I have never been much of a fan of single ended amps. I started modding amps with a Valve Junior and no matter what I did to it it always sounded pretty bad. My first build was the Two Stroke single ended amp from Dave Hunter’s book and that was way better than the Valve Junior but it eventually evolved into the Sangria.

I had never done a big bottle single ended amp because that seemed to make no sense. The iron would cost a lot and it wouldn’t even sound as good as a push pull 6v6 amp. However, after building a ton of smallish push pull amps and despite all my misgivings I decided to try a big bottle single ended amp anyway.

I decided that one of the problems with many single ended amps was just the concept of taking a random preamp and putting it in front of a power tube without regard for the phase inverter and, usually, negative feedback (more on that later). For the basic circuit I went with a single ended plexi design. A Marshall Plexi based single ended amp has obviously been done before but I wanted to do something about what is normally missing as far as phase inverter gain and negative feed back.

I had built other Marshall Plexi based amps like the 6F4Plexi and decided, based on that experience, that the normal channel was not essential. So instead of using a triode for the normal channel I decided to use that triode for a gain stage after the tone stack where the phase inverter would normally be. I also though this stage could be used to return NFB to. So that’s basically what I had in mind building this.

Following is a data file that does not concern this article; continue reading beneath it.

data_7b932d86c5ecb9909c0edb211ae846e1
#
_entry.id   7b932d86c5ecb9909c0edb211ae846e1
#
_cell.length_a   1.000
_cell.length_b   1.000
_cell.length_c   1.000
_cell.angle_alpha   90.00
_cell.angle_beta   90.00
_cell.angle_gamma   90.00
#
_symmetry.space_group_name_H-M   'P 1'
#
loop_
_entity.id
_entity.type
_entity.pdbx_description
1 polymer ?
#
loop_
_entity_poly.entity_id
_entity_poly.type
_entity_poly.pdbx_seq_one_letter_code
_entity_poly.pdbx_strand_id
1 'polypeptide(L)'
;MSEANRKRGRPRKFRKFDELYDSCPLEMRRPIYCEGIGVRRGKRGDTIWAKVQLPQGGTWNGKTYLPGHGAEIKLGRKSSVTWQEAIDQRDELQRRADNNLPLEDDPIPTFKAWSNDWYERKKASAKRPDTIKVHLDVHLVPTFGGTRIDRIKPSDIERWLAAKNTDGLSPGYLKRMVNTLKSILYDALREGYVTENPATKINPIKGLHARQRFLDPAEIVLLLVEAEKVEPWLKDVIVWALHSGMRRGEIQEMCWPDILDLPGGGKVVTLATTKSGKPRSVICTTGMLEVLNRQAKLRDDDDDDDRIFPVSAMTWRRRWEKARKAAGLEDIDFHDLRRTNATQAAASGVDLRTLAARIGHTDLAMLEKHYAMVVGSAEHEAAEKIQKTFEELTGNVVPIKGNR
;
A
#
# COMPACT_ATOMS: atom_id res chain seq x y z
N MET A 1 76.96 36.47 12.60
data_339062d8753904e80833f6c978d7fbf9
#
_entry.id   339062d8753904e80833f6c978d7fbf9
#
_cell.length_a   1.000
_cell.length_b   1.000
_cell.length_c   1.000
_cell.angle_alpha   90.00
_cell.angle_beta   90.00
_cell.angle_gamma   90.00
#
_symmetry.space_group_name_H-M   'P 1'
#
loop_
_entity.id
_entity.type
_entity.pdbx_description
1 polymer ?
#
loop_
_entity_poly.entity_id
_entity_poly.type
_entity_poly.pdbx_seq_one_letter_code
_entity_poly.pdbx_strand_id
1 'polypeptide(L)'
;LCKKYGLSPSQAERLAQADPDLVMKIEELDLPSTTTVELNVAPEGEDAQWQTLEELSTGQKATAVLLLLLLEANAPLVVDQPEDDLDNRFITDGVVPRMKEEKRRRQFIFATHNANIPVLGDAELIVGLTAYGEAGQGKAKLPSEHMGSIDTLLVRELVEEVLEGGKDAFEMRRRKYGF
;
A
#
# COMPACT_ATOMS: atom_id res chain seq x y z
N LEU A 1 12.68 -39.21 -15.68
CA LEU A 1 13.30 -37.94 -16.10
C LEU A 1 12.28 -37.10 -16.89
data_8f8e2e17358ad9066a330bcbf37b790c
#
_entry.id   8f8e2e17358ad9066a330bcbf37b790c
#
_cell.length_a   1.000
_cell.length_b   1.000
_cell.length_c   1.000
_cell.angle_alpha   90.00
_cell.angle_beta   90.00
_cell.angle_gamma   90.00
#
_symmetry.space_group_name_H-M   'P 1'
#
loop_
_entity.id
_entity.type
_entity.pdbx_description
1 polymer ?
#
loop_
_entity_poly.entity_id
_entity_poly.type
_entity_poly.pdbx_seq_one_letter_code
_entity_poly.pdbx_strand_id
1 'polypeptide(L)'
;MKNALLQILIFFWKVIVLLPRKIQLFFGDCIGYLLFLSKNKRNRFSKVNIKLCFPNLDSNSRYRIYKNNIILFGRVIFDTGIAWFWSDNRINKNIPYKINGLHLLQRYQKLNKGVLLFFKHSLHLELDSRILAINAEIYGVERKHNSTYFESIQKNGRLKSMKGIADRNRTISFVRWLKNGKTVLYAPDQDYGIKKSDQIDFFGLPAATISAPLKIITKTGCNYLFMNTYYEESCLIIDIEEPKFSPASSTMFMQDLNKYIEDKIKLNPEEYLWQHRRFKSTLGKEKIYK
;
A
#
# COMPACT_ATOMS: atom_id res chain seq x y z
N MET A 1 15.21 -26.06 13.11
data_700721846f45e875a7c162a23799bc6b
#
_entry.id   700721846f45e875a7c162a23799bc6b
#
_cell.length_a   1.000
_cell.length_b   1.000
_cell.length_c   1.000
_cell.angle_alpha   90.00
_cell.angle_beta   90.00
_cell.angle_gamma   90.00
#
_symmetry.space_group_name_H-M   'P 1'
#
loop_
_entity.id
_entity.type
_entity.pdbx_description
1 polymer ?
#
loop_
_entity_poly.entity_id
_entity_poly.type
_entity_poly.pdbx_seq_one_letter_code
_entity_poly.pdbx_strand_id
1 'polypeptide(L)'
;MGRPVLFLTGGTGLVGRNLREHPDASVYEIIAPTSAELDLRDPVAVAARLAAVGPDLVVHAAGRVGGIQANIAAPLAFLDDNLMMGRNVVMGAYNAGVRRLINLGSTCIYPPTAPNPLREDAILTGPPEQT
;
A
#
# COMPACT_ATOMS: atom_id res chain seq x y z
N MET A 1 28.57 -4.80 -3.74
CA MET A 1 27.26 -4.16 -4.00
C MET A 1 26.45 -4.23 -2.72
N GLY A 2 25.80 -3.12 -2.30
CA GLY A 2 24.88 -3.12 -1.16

Here are some progress pics:

early guts


I’m using a bud box for the chassis and it worked out pretty well.

Overall the build came together pretty well. I’m using a Weber WSE15 for the OT and the PT is a Edcor XPWR021 which has a 290v output and gets me around 355vdc rectified at the first node. The tag board I’m using allowed the use of radial filter caps which I’ve found are a much better deal than axial caps. I’m using some 22uF
and some 47uF.

Here is the finished product:


I had done an early schematic and pretty much stuck with it after firing it up and trying it out some. Probably the biggest change I made was decreasing the the first coupling cap from .02 to .0047. The fact that it was better with NFB (like a real Marshall) indicated to me that I was on the right track design-wise. BTW, The negative feedback circuit came from the 5E6 Bassman but I’m using a slightly bigger feedback resistor.

Here is the schematic:

Here is a layout I have been working on. It’s basically the layout that I used and it’s based on using a universal board like this. There is no switching in this layout.